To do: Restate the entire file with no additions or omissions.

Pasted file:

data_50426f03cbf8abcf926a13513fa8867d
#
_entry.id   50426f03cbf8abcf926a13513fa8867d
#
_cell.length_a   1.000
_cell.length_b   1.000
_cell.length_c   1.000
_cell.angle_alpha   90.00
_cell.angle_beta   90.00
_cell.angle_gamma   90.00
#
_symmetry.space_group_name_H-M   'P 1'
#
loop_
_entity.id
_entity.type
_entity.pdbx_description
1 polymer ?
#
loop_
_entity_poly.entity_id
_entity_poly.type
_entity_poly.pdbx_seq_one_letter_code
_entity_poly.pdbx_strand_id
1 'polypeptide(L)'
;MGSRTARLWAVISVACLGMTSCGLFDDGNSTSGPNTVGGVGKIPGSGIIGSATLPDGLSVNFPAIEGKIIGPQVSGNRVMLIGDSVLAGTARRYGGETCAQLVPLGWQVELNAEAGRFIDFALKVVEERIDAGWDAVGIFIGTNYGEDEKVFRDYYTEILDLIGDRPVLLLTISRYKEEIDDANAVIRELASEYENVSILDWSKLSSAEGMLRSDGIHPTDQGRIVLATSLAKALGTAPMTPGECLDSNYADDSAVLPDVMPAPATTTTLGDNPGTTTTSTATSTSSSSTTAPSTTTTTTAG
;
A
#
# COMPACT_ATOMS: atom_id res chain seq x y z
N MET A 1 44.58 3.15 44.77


data_50426f03cbf8abcf926a13513fa8867d
#
_entry.id   50426f03cbf8abcf926a13513fa8867d
#
_cell.length_a   1.000
_cell.length_b   1.000
_cell.length_c   1.000
_cell.angle_alpha   90.00
_cell.angle_beta   90.00
_cell.angle_gamma   90.00
#
_symmetry.space_group_name_H-M   'P 1'
#
loop_
_entity.id
_entity.type
_entity.pdbx_description
1 polymer ?
#
loop_
_entity_poly.entity_id
_entity_poly.type
_entity_poly.pdbx_seq_one_letter_code
_entity_poly.pdbx_strand_id
1 'polypeptide(L)'
;MGSRTARLWAVISVACLGMTSCGLFDDGNSTSGPNTVGGVGKIPGSGIIGSATLPDGLSVNFPAIEGKIIGPQVSGNRVMLIGDSVLAGTARRYGGETCAQLVPLGWQVELNAEAGRFIDFALKVVEERIDAGWDAVGIFIGTNYGEDEKVFRDYYTEILDLIGDRPVLLLTISRYKEEIDDANAVIRELASEYENVSILDWSKLSSAEGMLRSDGIHPTDQGRIVLATSLAKALGTAPMTPGECLDSNYADDSAVLPDVMPAPATTTTLGDNPGTTTTSTATSTSSSSTTAPSTTTTTTAG
;
A
#
# COMPACT_ATOMS: atom_id res chain seq x y z
N MET A 1 44.58 3.15 44.77